Scientists from the University of Groningen in The Netherlands successfully used a 'genome mining' approach to find and activate a group of genes in the bacterium Streptomyces coelicolor. This resulted in the production of a new antibacterial compound that was effective against several bacterial strains, including Escherichia coli.
Streptomyces is a common soil bacterium that is well-known for its antibiotic-producing capabilities. In 2002, genomic sequencing of one Streptomyces species, S. coelicolor, revealed several groups of genes whose function was unknown. By digging deeper and removing a molecule that specifically inactivates one of the mystery gene groups, known as cpk, the researchers in this study were able to 'awaken' the genes, to find that they produced the new antibiotic, in addition to a bright yellow pigment.
This is the first time a genome mining approach to drug discovery has been successfully used in Streptomyces. "The strategy is a powerful and innovative way of searching for new antibiotic production capabilities in bacteria," said Dr Eriko Takano who led the study. "As bacterial infections previously considered as mild and easily curable are suddenly becoming lethal and completely unresponsive to all existing medication, it is crucial that new antibiotics are discovered at a sufficiently rapid rate," she said.
The same approach for 'awakening' new antibiotic production pathways could also be used to tap other micro-organisms, such as filamentous fungi, for sources of biologically active compounds. Aside from antibiotics, these compounds may include other antimicrobials or antitumour agents. "There are several thousand other uncharacterized groups of genes that have been found recently in microbial genome sequences. This opens up a rich treasure trove of new potential drugs for clinical use," explained Dr Takano.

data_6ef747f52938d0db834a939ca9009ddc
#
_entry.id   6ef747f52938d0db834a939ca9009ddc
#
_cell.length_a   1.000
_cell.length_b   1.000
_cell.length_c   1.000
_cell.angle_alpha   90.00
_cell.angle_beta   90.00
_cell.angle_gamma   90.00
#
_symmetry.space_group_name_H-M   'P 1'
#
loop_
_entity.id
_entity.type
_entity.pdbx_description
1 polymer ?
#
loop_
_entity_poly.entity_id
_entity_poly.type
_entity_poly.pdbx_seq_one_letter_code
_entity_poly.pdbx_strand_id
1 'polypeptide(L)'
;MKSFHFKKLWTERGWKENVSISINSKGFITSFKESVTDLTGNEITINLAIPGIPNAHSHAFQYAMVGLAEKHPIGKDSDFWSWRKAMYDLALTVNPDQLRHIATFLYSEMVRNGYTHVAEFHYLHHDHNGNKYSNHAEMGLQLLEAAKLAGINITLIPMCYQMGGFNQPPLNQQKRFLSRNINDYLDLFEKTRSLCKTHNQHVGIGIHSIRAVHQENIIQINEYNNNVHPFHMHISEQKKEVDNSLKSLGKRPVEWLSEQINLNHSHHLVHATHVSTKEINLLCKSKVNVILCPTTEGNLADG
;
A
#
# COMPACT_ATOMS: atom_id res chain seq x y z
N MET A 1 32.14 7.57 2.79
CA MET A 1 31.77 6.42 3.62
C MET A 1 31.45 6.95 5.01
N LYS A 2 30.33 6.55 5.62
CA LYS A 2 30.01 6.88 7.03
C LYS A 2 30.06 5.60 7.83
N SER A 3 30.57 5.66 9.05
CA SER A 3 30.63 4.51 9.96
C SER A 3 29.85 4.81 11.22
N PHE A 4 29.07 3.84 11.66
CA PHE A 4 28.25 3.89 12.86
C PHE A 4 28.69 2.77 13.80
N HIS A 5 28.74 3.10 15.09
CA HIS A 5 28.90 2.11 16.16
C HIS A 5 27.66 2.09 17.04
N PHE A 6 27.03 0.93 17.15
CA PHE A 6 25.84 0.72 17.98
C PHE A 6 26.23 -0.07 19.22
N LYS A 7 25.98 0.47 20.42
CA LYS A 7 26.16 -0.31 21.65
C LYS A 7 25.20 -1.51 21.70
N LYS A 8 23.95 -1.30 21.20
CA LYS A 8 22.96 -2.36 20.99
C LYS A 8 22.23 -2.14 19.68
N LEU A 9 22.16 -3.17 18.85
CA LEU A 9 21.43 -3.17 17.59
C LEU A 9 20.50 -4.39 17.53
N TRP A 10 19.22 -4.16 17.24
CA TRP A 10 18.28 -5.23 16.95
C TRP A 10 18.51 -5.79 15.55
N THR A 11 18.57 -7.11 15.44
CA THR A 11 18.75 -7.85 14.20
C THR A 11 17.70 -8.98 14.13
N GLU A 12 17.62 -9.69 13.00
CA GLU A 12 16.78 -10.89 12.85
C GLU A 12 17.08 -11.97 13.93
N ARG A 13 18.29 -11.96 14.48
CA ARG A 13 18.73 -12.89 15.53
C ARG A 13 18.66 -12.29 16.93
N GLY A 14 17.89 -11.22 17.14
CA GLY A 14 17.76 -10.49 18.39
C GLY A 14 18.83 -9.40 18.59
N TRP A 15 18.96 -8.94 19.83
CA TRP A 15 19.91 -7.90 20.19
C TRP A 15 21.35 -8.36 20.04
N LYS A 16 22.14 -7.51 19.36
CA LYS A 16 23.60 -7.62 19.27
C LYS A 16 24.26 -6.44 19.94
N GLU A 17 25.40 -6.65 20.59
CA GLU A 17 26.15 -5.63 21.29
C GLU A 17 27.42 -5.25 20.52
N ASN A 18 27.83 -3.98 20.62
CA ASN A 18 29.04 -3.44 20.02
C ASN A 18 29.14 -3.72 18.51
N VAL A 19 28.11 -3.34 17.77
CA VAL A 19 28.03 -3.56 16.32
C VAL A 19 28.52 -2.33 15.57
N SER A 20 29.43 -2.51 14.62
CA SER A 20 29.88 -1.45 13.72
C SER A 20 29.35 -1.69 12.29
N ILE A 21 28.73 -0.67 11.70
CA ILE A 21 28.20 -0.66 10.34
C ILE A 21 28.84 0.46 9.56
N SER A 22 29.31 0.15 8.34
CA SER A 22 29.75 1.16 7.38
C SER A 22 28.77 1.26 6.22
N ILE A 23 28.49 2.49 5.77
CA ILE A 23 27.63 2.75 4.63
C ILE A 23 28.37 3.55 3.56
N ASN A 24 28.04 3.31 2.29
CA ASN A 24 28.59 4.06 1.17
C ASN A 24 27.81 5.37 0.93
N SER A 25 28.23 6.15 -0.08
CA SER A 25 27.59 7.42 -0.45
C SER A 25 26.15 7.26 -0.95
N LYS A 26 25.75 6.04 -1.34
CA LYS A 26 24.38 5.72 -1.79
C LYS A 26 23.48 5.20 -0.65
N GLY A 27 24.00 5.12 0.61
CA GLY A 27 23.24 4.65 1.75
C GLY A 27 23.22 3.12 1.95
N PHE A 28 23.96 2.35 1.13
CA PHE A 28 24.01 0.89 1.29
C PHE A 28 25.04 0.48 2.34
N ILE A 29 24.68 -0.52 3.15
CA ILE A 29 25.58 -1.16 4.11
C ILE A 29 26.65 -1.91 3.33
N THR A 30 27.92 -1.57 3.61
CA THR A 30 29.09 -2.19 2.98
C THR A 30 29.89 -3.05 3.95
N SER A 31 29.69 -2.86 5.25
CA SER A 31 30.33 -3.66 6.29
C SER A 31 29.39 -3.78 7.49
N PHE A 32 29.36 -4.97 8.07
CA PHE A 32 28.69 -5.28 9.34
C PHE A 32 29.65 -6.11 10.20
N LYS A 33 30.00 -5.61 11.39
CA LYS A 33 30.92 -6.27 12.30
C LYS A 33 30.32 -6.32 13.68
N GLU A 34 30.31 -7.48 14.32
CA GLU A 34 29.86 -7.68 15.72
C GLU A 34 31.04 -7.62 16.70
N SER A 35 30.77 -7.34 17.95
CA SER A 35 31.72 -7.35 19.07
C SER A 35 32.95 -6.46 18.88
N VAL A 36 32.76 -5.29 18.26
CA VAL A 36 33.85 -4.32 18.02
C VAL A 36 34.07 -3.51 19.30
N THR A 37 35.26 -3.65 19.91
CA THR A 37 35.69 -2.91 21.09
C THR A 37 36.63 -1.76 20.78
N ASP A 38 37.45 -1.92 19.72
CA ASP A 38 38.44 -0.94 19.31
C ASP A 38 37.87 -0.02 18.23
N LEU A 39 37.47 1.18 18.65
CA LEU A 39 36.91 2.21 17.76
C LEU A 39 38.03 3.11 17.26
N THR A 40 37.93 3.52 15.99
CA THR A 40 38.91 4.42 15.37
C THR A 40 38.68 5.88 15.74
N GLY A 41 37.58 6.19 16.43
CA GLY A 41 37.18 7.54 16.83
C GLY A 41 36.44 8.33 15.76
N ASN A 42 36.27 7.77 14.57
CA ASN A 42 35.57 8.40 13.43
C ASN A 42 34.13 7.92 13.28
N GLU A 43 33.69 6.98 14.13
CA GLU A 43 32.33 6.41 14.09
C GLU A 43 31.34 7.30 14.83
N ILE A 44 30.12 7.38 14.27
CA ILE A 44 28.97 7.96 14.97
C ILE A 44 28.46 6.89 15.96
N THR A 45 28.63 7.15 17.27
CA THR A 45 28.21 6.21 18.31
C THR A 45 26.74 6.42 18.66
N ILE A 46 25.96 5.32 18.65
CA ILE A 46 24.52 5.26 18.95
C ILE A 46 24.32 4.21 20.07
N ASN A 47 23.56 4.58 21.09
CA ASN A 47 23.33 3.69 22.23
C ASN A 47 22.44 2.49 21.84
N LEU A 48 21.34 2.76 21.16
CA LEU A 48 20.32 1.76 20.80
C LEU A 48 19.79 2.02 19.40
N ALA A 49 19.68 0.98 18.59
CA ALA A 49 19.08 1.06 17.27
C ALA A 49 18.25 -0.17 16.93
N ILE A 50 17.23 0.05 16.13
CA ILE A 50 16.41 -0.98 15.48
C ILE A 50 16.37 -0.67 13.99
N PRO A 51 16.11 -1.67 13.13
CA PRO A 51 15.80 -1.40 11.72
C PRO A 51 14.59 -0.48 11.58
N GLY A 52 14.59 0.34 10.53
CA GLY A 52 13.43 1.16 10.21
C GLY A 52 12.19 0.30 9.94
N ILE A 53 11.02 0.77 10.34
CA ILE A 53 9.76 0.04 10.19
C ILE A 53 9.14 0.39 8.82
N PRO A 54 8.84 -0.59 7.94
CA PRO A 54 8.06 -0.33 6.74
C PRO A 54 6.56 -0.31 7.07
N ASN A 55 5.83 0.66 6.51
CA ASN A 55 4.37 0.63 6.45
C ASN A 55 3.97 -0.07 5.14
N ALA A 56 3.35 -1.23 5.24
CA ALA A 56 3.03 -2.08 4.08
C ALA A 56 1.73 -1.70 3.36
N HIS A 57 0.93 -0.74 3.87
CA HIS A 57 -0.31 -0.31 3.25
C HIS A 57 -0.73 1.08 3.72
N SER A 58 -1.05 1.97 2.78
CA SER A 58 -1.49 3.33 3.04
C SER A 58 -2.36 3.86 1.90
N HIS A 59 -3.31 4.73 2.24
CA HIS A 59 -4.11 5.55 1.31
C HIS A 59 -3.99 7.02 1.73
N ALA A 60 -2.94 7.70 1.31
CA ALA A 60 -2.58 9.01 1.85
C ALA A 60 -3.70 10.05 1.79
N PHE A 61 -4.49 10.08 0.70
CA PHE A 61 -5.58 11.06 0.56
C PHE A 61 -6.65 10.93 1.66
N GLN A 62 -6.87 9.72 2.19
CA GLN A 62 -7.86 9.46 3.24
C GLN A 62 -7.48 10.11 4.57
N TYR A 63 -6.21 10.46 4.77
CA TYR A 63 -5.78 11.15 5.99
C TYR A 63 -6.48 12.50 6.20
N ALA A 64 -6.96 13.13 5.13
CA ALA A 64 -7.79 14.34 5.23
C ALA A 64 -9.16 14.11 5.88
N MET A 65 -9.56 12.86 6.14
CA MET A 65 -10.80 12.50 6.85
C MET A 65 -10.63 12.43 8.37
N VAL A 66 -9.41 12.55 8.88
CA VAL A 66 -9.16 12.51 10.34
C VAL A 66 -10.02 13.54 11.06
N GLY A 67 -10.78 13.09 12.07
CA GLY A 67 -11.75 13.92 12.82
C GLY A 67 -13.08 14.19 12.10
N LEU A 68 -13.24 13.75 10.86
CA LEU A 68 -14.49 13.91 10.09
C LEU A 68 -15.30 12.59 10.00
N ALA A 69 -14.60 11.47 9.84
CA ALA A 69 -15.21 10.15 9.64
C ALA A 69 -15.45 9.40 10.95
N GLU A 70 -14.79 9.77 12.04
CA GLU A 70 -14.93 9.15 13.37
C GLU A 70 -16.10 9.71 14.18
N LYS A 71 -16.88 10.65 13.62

Laura Udakis | EurekAlert!
Toward a 'smart' patch that automatically delivers insulin when needed
18.01.2017 | American Chemical Society
127 at one blow...
18.01.2017 | Stiftung Zoologisches Forschungsmuseum Alexander Koenig, Leibniz-Institut für Biodiversität der Tiere
Yersiniae cause severe intestinal infections. Studies using Yersinia pseudotuberculosis as a model organism aim to elucidate the infection mechanisms of these...
Researchers from the University of Hamburg in Germany, in collaboration with colleagues from the University of Aarhus in Denmark, have synthesized a new superconducting material by growing a few layers of an antiferromagnetic transition-metal chalcogenide on a bismuth-based topological insulator, both being non-superconducting materials.
While superconductivity and magnetism are generally believed to be mutually exclusive, surprisingly, in this new material, superconducting correlations...
Laser-driving of semimetals allows creating novel quasiparticle states within condensed matter systems and switching between different states on ultrafast time scales
Studying properties of fundamental particles in condensed matter systems is a promising approach to quantum field theory. Quasiparticles offer the opportunity...
Among the general public, solar thermal energy is currently associated with dark blue, rectangular collectors on building roofs. Technologies are needed for aesthetically high quality architecture which offer the architect more room for manoeuvre when it comes to low- and plus-energy buildings. With the “ArKol” project, researchers at Fraunhofer ISE together with partners are currently developing two façade collectors for solar thermal energy generation, which permit a high degree of design flexibility: a strip collector for opaque façade sections and a solar thermal blind for transparent sections. The current state of the two developments will be presented at the BAU 2017 trade fair.
As part of the “ArKol – development of architecturally highly integrated façade collectors with heat pipes” project, Fraunhofer ISE together with its partners...
At TU Wien, an alternative for resource intensive formwork for the construction of concrete domes was developed. It is now used in a test dome for the Austrian Federal Railways Infrastructure (ÖBB Infrastruktur).
Concrete shells are efficient structures, but not very resource efficient. The formwork for the construction of concrete domes alone requires a high amount of...
10.01.2017 | Event News
09.01.2017 | Event News
05.01.2017 | Event News
18.01.2017 | Power and Electrical Engineering
18.01.2017 | Materials Sciences
18.01.2017 | Life Sciences